Screen Shot 2015-08-16 at 12.19.13 PMThe three sailors caroused in bars and clubs.  They loved their women.   Finally, in the morning, all bid each other goodbye.

 

“On the Town” portrays New York’s amazing diversity—a hedonist, Claire de Lune, an innocent classical artist, Ivy, the love-driven woman, Hildy.

The sounds of New York excite and stimulate us.  At Coney Island, we hear a circus theme.  The music conveys a circus of love and fun.

“On the Town” tells some jokes.  When the couples are riding the subway to Coney Island, Hildy, the taxi driver woman observed there were only 192 more stops until Coney Island.

Periodically, two women pass by, talking about one of the woman’s bosses. Each time they are more drunk than before.  With ridiculous Brooklyn accents, they gossip.

Woman 1:          So what did you say?

Woman 2:          So I said, I may be your secretary Mr. Gadolfin, but I can’t go that far.

Woman 1:          So what did he say?

Woman 2:          So I said, I cannot do that to Mrs. Gadolfin and all those other little Gadolfins.  So I just handed in my resignation and left the office. 

Woman 2:          Now lets get a beer and we can talk about things!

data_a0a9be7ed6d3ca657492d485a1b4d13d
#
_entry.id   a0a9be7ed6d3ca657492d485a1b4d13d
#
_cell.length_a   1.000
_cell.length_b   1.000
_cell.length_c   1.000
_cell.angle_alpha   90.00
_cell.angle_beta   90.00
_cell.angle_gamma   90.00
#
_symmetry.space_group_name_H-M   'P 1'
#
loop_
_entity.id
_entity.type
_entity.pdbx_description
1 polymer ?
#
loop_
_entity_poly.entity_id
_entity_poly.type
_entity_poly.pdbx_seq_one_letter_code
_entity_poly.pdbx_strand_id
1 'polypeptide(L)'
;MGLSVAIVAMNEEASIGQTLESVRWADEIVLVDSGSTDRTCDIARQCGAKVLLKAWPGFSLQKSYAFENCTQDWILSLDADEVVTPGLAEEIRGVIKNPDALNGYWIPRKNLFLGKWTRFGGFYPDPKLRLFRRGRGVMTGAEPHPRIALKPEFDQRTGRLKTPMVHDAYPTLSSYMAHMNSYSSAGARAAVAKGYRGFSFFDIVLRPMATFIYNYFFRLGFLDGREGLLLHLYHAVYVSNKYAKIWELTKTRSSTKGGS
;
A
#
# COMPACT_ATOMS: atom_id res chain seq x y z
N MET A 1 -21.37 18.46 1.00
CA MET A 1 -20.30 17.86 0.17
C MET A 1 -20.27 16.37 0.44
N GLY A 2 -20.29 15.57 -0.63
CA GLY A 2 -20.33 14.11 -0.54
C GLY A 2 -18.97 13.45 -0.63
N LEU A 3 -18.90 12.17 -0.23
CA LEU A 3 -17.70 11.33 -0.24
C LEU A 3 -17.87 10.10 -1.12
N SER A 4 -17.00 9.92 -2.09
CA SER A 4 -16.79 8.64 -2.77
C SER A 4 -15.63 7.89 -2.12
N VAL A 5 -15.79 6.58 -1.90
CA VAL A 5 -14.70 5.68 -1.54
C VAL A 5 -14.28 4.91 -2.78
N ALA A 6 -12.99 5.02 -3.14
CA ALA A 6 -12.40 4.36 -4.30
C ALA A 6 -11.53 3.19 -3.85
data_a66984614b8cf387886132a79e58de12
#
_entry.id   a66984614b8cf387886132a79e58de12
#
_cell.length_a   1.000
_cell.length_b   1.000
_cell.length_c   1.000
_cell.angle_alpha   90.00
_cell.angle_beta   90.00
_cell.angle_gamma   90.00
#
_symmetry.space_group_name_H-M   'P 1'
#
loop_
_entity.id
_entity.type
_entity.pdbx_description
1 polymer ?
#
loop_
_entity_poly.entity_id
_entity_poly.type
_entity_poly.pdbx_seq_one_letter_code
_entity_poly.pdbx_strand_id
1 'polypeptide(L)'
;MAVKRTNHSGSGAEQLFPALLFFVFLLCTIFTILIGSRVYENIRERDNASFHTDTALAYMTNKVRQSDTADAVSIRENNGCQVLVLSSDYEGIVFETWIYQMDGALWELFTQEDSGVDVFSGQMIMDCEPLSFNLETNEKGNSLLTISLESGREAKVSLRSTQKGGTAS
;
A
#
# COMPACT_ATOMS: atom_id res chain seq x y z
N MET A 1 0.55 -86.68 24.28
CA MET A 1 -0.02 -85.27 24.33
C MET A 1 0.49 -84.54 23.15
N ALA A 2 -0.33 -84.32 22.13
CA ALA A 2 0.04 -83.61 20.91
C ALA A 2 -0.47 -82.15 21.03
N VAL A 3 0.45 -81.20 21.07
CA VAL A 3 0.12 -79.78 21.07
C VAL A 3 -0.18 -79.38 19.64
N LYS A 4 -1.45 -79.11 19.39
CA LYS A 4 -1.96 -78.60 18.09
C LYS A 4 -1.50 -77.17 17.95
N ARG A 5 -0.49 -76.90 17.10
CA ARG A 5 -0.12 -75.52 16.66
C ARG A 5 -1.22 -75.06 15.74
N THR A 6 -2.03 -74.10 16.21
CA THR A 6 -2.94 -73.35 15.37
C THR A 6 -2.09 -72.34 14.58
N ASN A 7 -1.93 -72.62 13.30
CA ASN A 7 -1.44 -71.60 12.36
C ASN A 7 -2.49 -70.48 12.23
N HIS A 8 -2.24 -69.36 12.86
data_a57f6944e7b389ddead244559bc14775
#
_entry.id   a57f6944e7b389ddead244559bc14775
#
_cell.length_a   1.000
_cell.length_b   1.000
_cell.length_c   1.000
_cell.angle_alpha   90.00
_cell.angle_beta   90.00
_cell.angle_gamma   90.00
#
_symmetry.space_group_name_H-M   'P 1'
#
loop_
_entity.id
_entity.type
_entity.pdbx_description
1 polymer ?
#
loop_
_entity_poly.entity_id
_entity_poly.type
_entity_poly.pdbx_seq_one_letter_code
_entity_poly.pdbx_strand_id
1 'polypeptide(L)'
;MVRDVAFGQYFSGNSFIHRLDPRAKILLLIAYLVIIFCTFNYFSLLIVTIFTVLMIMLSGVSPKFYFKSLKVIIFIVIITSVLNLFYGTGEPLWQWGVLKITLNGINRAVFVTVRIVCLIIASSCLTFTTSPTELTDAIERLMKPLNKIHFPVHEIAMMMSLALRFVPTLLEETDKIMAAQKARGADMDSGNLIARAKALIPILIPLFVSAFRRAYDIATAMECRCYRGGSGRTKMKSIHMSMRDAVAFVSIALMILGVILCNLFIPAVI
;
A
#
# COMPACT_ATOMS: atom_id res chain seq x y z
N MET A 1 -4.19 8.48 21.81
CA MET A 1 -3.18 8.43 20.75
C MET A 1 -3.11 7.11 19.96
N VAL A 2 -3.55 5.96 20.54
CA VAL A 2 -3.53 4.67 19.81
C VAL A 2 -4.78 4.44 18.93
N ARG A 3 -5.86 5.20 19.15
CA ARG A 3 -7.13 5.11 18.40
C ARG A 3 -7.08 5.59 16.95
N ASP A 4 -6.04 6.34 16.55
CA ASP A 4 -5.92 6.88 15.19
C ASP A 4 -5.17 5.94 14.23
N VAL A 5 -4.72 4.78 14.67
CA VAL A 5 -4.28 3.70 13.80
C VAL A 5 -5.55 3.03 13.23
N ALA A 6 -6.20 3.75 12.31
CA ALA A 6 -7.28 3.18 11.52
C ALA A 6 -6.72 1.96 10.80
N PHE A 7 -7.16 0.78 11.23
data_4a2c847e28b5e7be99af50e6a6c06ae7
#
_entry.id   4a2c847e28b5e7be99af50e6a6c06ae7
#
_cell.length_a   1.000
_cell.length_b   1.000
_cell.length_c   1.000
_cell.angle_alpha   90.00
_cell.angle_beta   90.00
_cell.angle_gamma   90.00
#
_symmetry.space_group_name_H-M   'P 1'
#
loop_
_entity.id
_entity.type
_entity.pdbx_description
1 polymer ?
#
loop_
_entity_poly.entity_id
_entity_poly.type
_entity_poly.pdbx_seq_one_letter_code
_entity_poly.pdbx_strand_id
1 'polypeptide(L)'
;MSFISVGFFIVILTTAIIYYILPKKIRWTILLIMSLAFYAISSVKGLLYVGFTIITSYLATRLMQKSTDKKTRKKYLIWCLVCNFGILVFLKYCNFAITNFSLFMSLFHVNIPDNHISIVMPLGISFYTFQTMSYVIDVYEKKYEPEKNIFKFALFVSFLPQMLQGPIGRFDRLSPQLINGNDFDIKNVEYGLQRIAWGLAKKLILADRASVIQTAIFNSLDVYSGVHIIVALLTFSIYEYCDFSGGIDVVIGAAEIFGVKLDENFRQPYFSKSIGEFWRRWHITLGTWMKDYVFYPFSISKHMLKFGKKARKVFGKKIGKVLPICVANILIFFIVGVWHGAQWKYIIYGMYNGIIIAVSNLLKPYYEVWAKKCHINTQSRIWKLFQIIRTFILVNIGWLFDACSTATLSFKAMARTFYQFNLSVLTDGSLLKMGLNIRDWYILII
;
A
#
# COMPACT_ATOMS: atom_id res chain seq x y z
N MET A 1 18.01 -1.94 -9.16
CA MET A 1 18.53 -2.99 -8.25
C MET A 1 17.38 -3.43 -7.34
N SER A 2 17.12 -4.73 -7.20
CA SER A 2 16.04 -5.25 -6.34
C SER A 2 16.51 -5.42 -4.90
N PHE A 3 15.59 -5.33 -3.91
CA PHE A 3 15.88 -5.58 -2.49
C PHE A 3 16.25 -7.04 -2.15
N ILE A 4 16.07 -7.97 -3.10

For enduring reasons, Broadway producers for decades have revived “On the Town.”  Two and a half hours of comedy highlight New York’s hilarity.  Three gamboling sailors show us New York’s fun and humor.

Dreams and Goals

Authors, Blog, Omar Abdelhamid, Philosophy, Society

What is the difference between a dream and a goal?

Quite literally, a dream is the sensation you feel when you are asleep.  But when we use it in everyday conversations, it means a perception or hope for the future, your future, what you would like to happen, or what you would like for your everyday life or reality to become.

Is there  a connection between the sleeping-based dream and a dream for the future? After all, why would there be a connection in the word itself if not?        .

A goal is a set and established landmark you want to reach in your life. A goal is thought of as something to work towards , a step to take.

Now, to the question, how do they differ. Well, you could think of a goal as small, but you don’t normally do that with a dream. For example, you could say, my goal for this week is to finish writing this article, or you could say My life goal is to be rich. You could only replace goal with dream in the latter of these examples.

So a dream is, relatively big, or spanning a long period of time. I mean, you could say my dream is to own a little house in the woods. It isn’t necessarily extravagant, but it’s significant.  A goal is therefore a collection of goals, but a dream is also a collection of goals, and a dream isn’t a collection of dreams.
When you are young you dream big because you aren’t quite sure about what goals you should set. You aren’t sure about the process that goes into achieving goals and dreams. So in essence, your dreams are from where your goals derive, and each small goal that you think of puts you closer to that dream.